Issue City pay the rent to Gibb who refuses to sell

As told by Michael Wood

Another year, another payment of the rent once dubbed “peppercorn” on Valley Parade to our former chairman Gordon Gibb.

Gibb’s connection with Bradford City goes back seven or eight years to when he rode in white knight style to save the club from Geoffrey Richmond. Gibb fell out with Julian Rhodes, made big noises about City being able to play at the ground he ended up owing but once described rather distastefully as worthless and retreated to his position of angry landlord.

Last year he put the prices up as is his right in the contract. They stay at this higher rate this year and the club look at its options.

Mark Lawn has revealed talks to buy Valley Parade back from Gibb which faulted because of Gibb’s demands to be paid more for the ground than he paid. Again some would say this is his right as owner of the asset.

BfB attracted some criticism for labelling Gibb “a cretin” recently and some was deserved – it is insensitive – but the comments heard back of “that is offensive to Cretins” is typical of the attitude towards City’s landlord amongst some groups of supporters.

Others though look at the situation and declare that Gibb is simply acting within his rights as landlord. Gibb breaks no laws when dealing with Valley Parade and let no one say he does.

However let no one say that Gibb has acted in a way that is in keeping with good football governance and maintaining the future of football clubs in communities like Bradford. How often though are the ethics of Gibb’s owning Valley Parade looked at?

The former chairman bought the ground when City needed money to pay the bills that were mounting at the club. Gibb paid £2.5m for Valley Parade giving the club, along with a sale of the offices to a second investor, £5m to stave off administration which happened anyway due in no small part down to the tax Bradford City had to pay on the lifeline £5m that it is said the chairman “didn’t realise would need to be paid”.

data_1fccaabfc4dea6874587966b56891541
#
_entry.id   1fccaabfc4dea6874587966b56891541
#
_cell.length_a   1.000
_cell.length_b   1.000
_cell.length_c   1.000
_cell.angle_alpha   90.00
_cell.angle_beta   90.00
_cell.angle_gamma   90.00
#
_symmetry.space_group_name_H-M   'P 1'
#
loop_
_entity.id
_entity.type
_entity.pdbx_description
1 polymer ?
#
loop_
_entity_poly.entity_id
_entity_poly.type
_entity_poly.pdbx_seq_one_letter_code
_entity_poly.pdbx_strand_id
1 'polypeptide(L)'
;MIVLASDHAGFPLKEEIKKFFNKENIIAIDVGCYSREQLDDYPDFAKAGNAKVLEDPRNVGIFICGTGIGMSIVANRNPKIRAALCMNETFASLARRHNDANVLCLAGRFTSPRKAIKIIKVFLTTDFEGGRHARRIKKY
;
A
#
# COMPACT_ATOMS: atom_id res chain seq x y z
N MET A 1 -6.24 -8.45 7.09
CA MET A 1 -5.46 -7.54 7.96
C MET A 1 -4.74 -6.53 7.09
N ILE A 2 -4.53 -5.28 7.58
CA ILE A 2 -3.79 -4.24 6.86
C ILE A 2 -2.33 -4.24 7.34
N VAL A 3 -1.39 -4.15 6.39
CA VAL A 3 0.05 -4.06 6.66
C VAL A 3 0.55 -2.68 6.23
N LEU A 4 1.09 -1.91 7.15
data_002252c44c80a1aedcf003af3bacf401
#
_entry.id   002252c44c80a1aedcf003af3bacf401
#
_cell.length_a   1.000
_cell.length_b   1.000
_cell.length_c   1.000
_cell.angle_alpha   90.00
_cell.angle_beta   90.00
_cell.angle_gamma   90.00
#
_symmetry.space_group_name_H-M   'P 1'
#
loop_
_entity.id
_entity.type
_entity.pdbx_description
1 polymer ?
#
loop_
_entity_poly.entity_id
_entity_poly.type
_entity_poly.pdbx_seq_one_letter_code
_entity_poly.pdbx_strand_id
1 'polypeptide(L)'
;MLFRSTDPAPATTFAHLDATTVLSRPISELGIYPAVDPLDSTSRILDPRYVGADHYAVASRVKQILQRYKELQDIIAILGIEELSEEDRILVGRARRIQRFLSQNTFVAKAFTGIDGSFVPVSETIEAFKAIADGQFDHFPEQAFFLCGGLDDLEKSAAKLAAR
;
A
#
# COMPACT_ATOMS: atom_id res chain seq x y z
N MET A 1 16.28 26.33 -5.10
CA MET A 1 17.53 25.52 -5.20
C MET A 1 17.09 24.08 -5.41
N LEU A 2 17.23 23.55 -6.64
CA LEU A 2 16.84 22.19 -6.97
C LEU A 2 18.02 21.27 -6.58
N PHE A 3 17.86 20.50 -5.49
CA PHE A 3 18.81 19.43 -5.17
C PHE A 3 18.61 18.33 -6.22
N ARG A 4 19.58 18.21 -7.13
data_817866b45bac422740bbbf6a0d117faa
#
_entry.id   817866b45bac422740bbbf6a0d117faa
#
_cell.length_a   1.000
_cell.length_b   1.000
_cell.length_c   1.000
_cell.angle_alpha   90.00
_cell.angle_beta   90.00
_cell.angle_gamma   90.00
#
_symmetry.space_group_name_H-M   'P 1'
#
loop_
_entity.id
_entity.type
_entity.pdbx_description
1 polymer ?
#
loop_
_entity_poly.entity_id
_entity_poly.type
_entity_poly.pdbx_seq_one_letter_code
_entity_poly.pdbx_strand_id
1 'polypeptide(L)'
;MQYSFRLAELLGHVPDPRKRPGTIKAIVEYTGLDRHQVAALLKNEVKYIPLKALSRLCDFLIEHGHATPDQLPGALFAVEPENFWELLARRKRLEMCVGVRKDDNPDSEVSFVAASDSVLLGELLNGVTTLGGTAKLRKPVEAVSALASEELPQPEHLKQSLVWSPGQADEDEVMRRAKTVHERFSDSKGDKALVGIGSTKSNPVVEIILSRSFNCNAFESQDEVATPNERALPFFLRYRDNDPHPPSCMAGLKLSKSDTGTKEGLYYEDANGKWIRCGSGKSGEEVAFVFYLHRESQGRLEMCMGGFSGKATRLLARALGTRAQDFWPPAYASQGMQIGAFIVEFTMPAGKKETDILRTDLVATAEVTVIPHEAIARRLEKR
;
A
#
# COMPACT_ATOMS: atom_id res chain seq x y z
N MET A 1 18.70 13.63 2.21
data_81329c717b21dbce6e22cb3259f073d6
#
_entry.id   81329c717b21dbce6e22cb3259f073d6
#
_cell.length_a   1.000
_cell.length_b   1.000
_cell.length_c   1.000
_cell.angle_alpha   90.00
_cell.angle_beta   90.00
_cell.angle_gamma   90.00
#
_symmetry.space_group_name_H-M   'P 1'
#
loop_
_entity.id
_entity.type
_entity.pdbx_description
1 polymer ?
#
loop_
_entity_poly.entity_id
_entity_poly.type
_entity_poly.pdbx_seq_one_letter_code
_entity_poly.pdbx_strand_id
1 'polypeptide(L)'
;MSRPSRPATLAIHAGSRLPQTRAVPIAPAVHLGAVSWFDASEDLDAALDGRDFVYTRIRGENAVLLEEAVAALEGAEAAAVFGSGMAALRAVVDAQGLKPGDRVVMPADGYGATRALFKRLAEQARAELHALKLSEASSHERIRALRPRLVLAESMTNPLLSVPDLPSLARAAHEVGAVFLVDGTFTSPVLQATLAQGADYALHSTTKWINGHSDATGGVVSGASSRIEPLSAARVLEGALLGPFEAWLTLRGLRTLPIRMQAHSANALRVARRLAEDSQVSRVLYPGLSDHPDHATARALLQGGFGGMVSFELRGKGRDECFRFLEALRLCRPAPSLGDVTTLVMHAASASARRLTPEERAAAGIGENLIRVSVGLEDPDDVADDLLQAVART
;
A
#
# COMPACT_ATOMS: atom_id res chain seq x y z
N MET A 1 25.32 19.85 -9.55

City needed £5m and got £4m – so it is said – and we all remember the results. We all remember fans earning £500,000 to keep the club going and the administrator being forced to wave the same amount. Half a million Gibb The Chairman failed to get when selling the ground to Gibb The Landlord.

Which raises questions as to the deal made between Gibb’s two roles at the club. One has to wonder how many other parties were invited to make an offer for Valley Parade, if any? One has to wonder how and to whom Gibb’s offer was made? The spin on the deal was that the sale of our single most valuable asset had secured the future of the clud but nothing could be further from the truth with administration a year away only then and disproportionate rent now a millstone for a business that struggles now.

Gibb is seen as someone who got involved and got pushed out ending with the rough end of the stick and out of pocket and now holds assets haplessly and with the malice of a wrong child but perhaps that is an unfair assessment of his business acumen.

He took over a football club which was in financial trouble and managed to end up owning the biggest asset which he bought for less than it is worth – or at least less than he thinks it is worth when talking to Mark Lawn – and did so under the claim that he was saving the club.

Perhaps one hopes that Gibb is a “cretin” because the alternative is – while legally above board – a damning state of affairs which could be put alongside the Luton Towns, the Wimbledon’s/Milton Keynes Dons and York Citys of recent football history.

Chairman buys clubs and sells the assets to himself before leaving. It is not uncommon in the world of football but how many people inside the community of Bradford City let alone in the wider footballing world see it as so?

To put it in context Gibb ended up with the Valley Parade, Geoffrey Richmond ended up being declared bankrupt yet when articles are written on the decline of the club Richmond’s name figures often and Gibb’s hardly at all.